Committing to Climate Change

A new study shows climate change will cost over $20 trillion. By acting now, the U.S. can begin curbing damage and save trillions.

The Global Development and Environment Institute at Tufts University and Friends of the Earth released a report on Friday that surveys over 100 academic articles on climate change and shows that a 2°C (or 3.6°F) temperature increase will cost the global economy over 20 trillion dollars.

The United States generates 25 percent of global warming emissions and is therefore in a unique position to utilize existing technology to save trillions of dollars and begin curbing the effects of global warming. Scientists currently predict nearing a two degree global temperature increase within the next 25 years, which could lead to decreased crop yields, water shortages, and diminished economic growth in developing countries.

The Earth’s temperature has already increased 1.5°F degrees over the last century, leading to rising sea levels, a decrease in snow coverage, the retreat of glaciers and sea ice, and an increase of droughts. Yet the Bush administration actively denies the problem, even stripping the 2005 energy bill of language affirming the science of climate change.

States are stepping up to the plate in the face of government inaction. Twenty-two states have enacted Renewable Portfolio Standards that require electric utilities to generate a certain amount of electricity from renewable sources. And in September, California became the first state to adopt a mandatory 25 percent cut in emissions causing global warming by 2020.

Businesses have also been acting on the knowledge that the Tufts University study confirms: inaction will likely be far more costly than the price of reducing emissions now. Insurance industry experts calculate that their losses for hurricanes alone will increase by 45 percent if global warming persists. Industry giants like DuPont and BP have been able to significantly cut their emissions within ten years, and numerous studies predict that this trend will create many new industries and jobs.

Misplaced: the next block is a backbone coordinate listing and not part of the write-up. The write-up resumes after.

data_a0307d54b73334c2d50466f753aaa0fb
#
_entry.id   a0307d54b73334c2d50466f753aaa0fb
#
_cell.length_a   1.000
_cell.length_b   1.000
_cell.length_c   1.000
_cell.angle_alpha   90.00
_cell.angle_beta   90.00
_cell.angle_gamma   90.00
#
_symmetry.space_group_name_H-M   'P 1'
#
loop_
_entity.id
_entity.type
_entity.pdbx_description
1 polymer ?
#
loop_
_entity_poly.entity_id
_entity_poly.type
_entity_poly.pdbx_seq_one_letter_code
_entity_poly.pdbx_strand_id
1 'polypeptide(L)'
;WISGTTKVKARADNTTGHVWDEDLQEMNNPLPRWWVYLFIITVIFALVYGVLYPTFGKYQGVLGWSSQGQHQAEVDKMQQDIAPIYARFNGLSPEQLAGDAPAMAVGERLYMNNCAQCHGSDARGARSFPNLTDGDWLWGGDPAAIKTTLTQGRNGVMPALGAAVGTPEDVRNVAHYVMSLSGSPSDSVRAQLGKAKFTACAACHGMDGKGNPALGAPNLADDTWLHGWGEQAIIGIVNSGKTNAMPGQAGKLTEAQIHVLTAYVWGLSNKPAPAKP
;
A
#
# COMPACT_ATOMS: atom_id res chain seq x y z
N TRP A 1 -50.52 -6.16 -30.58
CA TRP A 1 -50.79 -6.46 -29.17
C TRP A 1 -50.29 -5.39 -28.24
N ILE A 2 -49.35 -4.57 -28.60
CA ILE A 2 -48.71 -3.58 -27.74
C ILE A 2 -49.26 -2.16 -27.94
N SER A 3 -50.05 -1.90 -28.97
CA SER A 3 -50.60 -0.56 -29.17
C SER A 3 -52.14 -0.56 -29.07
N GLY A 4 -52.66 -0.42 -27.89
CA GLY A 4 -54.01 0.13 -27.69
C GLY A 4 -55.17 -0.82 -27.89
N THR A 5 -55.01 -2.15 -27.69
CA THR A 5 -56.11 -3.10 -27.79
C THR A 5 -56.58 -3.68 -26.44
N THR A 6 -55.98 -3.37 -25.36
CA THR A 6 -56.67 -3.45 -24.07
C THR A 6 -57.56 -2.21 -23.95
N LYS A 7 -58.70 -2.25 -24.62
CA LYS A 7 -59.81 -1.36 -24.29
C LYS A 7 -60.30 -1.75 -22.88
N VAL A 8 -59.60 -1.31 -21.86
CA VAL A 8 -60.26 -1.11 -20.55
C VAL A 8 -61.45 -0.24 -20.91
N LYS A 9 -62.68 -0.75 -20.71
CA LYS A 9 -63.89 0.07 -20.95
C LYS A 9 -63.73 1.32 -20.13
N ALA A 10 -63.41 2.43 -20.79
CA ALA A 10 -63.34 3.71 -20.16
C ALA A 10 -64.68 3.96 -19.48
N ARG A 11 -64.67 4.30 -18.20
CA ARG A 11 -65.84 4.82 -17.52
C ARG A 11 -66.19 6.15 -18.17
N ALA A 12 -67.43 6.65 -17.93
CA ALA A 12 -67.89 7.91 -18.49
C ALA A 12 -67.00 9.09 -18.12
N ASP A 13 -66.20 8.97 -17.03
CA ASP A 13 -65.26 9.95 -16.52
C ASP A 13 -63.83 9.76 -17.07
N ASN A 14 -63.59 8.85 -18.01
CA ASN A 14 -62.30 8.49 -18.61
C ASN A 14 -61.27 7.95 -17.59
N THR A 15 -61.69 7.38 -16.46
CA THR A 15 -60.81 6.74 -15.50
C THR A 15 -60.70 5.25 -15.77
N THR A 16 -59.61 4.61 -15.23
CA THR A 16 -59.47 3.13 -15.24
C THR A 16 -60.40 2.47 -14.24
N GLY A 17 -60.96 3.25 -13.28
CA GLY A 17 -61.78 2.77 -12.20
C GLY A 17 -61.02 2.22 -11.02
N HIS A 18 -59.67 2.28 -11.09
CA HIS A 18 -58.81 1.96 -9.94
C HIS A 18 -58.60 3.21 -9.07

The international community has proven its commitment to reducing global warming with the Kyoto Protocol and numerous other decisions; it is time for the United States to do the same. As the leading producer of greenhouse gas emissions, the United States must not only join the Kyoto Protocol, but take a leading role in developing a global plan for taking action on climate change and utilizing new technologies that will decrease emissions.

The United States must establish a national cap-and-trade program in order to reach the long-term goal of preventing the global average temperature from rising more than 3.6°F degrees above pre-industrial levels. The program should include:

  • The immediate creation of a national cap on emissions and a market for trading credits.
  • Economy-wide implementation that protects early adopters, and provides opportunities for energy efficiency, renewable energy, and agriculture and forestry industries to take part.
  • Potential for integration into international carbon credit trading markets in the future.
  • Reinvigorated Corporate Average Fuel Economy (CAFE) standards, which could revive what was achieved between 1975 and 1988—a 70 percent increase in fuel efficiency for new cars and trucks.

Americans overwhelmingly support initiatives like these. Seventy-two percent of Americans think the federal government should impose mandatory controls on carbon dioxide emissions and other greenhouse gases, and nearly 90 percent believe the federal government should require or encourage companies and individuals to take action to reduce global warming. It is time for the government to heed the call of the American people.

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